322 Marlborough was designed by architect Willard Thomas Sears (of the firm of Cummings and Sears) and built for him ca. 1872. At about the same time, he also designed four contiguous houses on adjoining lots on Gloucester (9-11-13-15 Gloucester) to the west.
Willard and Marianne (Mott) Sears made 15 Gloucester their home. Willard Sears sold 9–11–13 Gloucester to his first cousin, Joshua Montgomery Sears, as rental property, and 322 Marlborough to his brother-in-law and sister, Charles W. Seabury and Elizabeth Willard (Sears) Seabury. Charles Seabury is shown as the owner of 322 Marlborough on the 1874 Hopkins map and on the 1883, 1888, and 1898 Bromley maps.
Charles Seabury was treasurer of the Calumet and Hecla copper mining companies.
At first, it appears that 322 Marlborough was the home of the Seaburys’ son, Frank Seabury. He is listed there in the 1875 City Directory, and Charles Seabury is shown as residing in Millbury.
By the time of the 1880 US Census, Frank Seabury’s younger brother, William, had joined him at 322 Marlborough. They were both broker’s clerks and later would be in partnership as stockbrokers. Charles and Elizabeth Seabury continued to live in Millbury. Their daughter, Elizabeth Sears Seabury, lived with them.
By the 1881-1882 winter season, Mr. and Mrs. Seabury and Elizabeth Seabury were also living at 322 Marlborough.
Frank Seabury continued at 322 Marlborough with his parents until his marriage in September of 1897 to Alice Barnard, after which they moved to the Hotel Agassiz at 191 Commonwealth.
Charles Seabury died in August of 1901. Elizabeth Seabury continued to live at 322 Marlborough with their son, William, and daughter, Elizabeth. The Heirs of Charles Seabury are shown as the owners of 322 Marlborough on the 1908 Broley map.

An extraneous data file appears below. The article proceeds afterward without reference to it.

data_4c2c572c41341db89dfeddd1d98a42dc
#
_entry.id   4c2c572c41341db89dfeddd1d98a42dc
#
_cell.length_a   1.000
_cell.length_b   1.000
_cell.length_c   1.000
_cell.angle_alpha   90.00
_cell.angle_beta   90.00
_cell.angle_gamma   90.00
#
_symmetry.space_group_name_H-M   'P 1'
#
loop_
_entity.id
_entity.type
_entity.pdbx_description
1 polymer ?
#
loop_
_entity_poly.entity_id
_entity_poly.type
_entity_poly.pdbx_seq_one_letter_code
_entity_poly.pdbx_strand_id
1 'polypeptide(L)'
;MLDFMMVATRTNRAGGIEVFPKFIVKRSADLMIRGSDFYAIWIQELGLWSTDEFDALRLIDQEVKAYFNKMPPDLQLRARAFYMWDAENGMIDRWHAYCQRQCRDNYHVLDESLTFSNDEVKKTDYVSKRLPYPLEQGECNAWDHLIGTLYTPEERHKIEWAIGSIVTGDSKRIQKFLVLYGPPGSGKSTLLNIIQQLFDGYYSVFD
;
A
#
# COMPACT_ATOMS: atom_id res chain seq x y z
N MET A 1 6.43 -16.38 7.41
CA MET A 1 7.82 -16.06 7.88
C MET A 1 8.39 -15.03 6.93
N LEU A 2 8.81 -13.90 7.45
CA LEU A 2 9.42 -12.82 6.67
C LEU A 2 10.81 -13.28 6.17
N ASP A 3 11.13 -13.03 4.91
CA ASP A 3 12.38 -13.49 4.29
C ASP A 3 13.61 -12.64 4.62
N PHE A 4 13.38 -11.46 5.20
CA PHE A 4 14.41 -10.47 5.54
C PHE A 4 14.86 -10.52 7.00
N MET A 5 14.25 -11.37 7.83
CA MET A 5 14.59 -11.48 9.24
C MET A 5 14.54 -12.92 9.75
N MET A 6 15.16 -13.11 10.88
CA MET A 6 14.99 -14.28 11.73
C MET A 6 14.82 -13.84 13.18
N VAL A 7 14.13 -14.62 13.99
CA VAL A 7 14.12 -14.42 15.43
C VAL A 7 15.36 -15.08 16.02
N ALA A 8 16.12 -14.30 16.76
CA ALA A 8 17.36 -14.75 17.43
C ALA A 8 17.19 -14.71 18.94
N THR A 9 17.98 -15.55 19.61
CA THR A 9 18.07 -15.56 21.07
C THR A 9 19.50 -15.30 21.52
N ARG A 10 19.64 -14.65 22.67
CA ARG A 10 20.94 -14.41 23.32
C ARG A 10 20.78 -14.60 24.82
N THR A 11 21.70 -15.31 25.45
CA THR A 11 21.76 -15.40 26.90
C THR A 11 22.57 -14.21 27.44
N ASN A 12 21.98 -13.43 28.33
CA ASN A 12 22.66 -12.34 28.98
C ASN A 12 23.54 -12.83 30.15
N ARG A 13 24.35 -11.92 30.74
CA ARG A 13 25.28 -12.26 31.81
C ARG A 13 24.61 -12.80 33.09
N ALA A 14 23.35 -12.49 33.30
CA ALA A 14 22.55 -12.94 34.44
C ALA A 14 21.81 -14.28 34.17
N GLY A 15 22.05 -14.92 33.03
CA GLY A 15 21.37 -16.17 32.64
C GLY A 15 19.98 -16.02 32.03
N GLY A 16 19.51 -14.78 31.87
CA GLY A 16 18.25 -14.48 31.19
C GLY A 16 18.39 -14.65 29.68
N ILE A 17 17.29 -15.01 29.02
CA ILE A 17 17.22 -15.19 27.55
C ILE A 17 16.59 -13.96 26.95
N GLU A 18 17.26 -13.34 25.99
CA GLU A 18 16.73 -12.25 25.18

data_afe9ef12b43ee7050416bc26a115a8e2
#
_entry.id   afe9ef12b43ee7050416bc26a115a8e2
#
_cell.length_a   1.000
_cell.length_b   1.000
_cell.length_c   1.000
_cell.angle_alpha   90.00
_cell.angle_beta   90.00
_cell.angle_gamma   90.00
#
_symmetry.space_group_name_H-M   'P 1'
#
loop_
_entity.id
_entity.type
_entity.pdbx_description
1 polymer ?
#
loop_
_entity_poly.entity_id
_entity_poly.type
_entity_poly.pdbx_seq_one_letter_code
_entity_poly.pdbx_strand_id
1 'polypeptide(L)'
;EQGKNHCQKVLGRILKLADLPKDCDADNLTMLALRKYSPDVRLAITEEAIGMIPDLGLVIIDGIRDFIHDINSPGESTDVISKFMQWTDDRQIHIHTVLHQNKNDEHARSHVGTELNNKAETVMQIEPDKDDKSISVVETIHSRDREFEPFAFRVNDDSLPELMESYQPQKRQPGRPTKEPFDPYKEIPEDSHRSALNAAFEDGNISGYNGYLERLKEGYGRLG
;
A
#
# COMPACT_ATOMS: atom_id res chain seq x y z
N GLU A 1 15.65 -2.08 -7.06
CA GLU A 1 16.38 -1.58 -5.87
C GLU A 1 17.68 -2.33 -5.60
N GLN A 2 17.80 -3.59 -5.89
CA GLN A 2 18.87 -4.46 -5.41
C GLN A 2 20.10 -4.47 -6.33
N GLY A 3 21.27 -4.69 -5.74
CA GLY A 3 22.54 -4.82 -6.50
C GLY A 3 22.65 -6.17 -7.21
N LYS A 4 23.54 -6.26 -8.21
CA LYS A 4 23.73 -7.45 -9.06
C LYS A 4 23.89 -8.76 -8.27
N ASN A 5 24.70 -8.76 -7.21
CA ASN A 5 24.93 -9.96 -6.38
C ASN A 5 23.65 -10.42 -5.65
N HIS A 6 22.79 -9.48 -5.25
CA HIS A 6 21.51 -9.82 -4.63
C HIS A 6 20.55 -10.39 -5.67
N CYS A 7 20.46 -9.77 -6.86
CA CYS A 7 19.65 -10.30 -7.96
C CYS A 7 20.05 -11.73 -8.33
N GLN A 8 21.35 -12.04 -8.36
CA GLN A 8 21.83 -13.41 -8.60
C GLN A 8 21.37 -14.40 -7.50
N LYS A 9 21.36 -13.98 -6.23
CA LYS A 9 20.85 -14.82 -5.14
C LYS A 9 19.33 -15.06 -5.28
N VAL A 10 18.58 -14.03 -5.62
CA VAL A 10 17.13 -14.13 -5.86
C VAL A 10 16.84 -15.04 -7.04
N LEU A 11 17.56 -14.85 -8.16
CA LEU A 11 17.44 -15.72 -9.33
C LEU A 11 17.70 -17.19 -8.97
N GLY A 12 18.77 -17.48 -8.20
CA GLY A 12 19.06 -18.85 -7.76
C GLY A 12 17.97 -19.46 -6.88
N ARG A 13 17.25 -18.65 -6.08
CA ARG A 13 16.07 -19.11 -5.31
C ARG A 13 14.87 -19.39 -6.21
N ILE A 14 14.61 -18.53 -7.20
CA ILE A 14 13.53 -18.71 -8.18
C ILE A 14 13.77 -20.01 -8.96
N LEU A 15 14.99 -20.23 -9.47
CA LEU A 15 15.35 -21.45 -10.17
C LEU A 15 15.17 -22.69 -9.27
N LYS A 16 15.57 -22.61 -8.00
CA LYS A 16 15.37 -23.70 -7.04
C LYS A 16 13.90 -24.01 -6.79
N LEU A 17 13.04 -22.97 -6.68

During the 1911-1912 winter season, Frank and Alice Seabury joined his mother and siblings at 322 Marlborough.
Elizabeth Seabury died in February of 1912. William Seabury and Elizabeth Seabury moved to Brookline; Frank and Alice Seabury moved to 845 Boylston.
In mid-1912, 322 Marlborough was purchased from the Seabury family by Dr. Franklin Warren White, a physician, and his wife, Ethel Plummer (Bowen) White. The transaction was reported in the Boston Globe on July 3, 1912. In 1911, they had lived at The Marlborough at 416 Marlborough, where he also maintained his medical office. They also maintained a home in Marblehead Neck.
Franklin White is shown as the owner of 322 Marlborough on the 1912 Bromley map, and Ethel B. White is shown as the owner on the 1917, 1928, and 1938 maps.
In early 1950, 322 Marlborough was acquired from the Whites by Charles A. Turner. By 1952, it had been converted into a three family residence. In April of that year, Charles Turner, applied for (and subsequently received) permission to increase the number of apartments from three to four.
By 1959, 322 Marlborough was owned by Michael J. Smith, a real estate agent. He and his wife, Georgia, lived in one of the apartments. They previously had lived at 69 Gainsborough. In June of 1959, he filed for permission to add a real estate office to the building. His application was subsequently abandoned.
The property changed hands, remaining four apartments.
In September of 1993, 322 Marlborough was purchased by John Edward McGinty, an investment banker, and his wife, Sarah Myers McGinty, a university admissions officer, educational planner, and author. In April of 2000, they applied for (and subsequently received) permission to convert it from four apartments into two apartments.
In August of 2006, the McGintys entered into a “Preservation Restriction Agreement” with the National Architectural Trust for the purpose of ensuring the preservation of 322 Marlborough’s exterior.
322 Marlborough remained a two-family dwelling in 2014.